Revenue’s Exchange Rates for 2016 Tax Returns

February 2, 2017

Revenue have just published the official 2016 average foreign currency exchange rates which should be used to convert foreign currency amounts in 2016 tax returns.

You should use these rates when converting to Euro, any income (whether from trading, rental, employment, investment or other sources) which is denominated in Sterling, Dollars or other currencies.

The rates are based on average Central Bank exchange rates throughout 2016. These, and the corresponding rates for earlier years, are as follows:

Average Market Mid-Closing Exchange Rates v. Euro
2013 2014 2015 2016
Australian dollar AUD 1.3777 1.4719 1.4777 1.4883
Brazilian real BRL 2.8687 3.1211 3.7004 3.8561
British pound Sterling GBP 0.84926 0.80612 0.72585 0.81948
Canadian dollar CAD 1.3684 1.4661 1.4186 1.4659
Chinese yuan CNY 8.1646 8.1857 6.9733 7.3522
Danish krone DKK 7.4579 7.4548 7.4587 7.4452
Indian rupee INR 77.9300 81.0406 71.1956 74.3717
Japanese yen JPY 129.66 140.31 134.31 120.20
Norwegian krone NOK 7.8067 8.3544 8.9496 9.2906
Russian ruble RUB 42.3370 50.9518 68.0720 74.1446
Swedish krona SEK 8.6515 9.0985 9.3535 9.4689
Swiss franc CHF 1.2311 1.2146 1.0679 1.0902
US dollar USD 1.3281 1.3285 1.1095 1.1069

Unsurprisingly, the 2016 rate for the British Pound reflects its fall after the Brexit referendum vote last June, but note that it’s still only marginally higher than the corresponding figure for 2014, and it’s actually lower than the 2013 figure.

Lloyds Accounts

A special rate applies for conversion of Lloyds Account amounts from sterling to euro.

This is based on the sterling mid-closing rate on the last market day of each  calendar year, as per the Central Bank. The rate for 2012 is Stg £1 = €1.16798.

The new Revenue eBrief publishing these details is here.

Don’t Forget the 2016 Minimum Wage Increase

January 4, 2016

If your business employs staff, don’t forget that the National Minimum Wage increased on 1 January 2016.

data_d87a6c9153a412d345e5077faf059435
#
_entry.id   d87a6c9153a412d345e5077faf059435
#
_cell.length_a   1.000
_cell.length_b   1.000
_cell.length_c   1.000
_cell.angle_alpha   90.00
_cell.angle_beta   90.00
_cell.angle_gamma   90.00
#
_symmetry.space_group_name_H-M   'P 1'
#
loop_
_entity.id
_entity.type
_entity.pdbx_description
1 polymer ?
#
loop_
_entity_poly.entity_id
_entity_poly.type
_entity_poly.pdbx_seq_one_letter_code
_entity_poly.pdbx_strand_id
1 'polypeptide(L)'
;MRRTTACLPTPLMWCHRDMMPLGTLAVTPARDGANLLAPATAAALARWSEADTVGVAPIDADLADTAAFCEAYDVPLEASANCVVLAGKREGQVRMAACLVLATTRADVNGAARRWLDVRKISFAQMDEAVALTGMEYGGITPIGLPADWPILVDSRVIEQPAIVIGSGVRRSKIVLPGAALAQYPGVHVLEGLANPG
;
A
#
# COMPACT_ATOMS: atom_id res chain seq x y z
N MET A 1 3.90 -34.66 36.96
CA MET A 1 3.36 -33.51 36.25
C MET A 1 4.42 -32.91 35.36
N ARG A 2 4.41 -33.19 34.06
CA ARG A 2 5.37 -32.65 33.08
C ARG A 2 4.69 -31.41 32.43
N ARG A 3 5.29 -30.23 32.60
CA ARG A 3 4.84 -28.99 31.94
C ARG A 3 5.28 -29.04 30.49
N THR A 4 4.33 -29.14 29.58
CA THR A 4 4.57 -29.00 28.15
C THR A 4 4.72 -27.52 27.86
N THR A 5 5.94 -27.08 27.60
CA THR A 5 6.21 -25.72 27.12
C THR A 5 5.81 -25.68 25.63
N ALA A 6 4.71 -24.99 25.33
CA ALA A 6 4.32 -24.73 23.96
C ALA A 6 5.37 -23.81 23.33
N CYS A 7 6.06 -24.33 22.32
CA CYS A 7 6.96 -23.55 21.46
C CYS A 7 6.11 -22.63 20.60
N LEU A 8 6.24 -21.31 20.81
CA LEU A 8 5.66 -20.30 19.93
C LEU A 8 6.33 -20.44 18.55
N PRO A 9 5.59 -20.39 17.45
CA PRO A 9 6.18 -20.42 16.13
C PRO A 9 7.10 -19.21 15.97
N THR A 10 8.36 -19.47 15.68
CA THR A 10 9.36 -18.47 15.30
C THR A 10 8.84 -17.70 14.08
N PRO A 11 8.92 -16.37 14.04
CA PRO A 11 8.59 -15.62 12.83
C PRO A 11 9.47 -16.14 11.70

The standard minimum wage for an experienced adult employee is now €9.15 per hour.

A payslip with a calculator and pen

Youth rates

Lower minimum wage rates apply to employees under 18 years old and to those who have recently turned 18.

The minimum wage for a worker:

  • under 18 is €6.41 per hour (70% of the adult minimum wage).
  • in their first year of employment since their 18th birthday is €7.32 per hour (80% of the adult minimum wage).
  • in their second year of employment since their 18th birthday is €8.24 per hour (90% of the adult minimum wage).

Apprentices & Trainees

The new minimum wage rates for an apprentice or other trainee are as follows:

  • First one-third of training course €6.86 per hour (75% of national minimum wage rate)
  • Second one-third of training course €7.32 per hour (80% of national minimum wage rate)
  • Final one third of the training course €8.24 per hour (90% of national minimum wage rate).

If you employ staff, it is your responsibility to ensure you are complying with the updated minimum wage law, by paying all staff members at least the applicable minimum wage.

The website answers many of the key Frequently Asked Questions on how the minimum wage works.

If you have any doubts on any aspect of how the minimum wage works in practice, I recommend you obtain professional advice.

The New €550 Earned Income Tax Credit

December 16, 2015


Revenue have today issued a short guide to the new Earned Income Tax Credit which comes into effect from 1 January 2016.

The Credit is worth a maximum of €550 per year.

It applies to self-employed individuals and entrepreneurs as well as to owner-directors whose salaries don’t qualify for the normal PAYE employee tax credit of €1,650.

Earned Income Tax Credit

If you are entitled to claim both the Earned Income and Employee Tax Credits, your  combined claim for both is capped at €1,650.

The Earned Income Tax Credit can be claimed, where appropriate, by both spouses.

It does not apply to rental, investment or other “passive” income.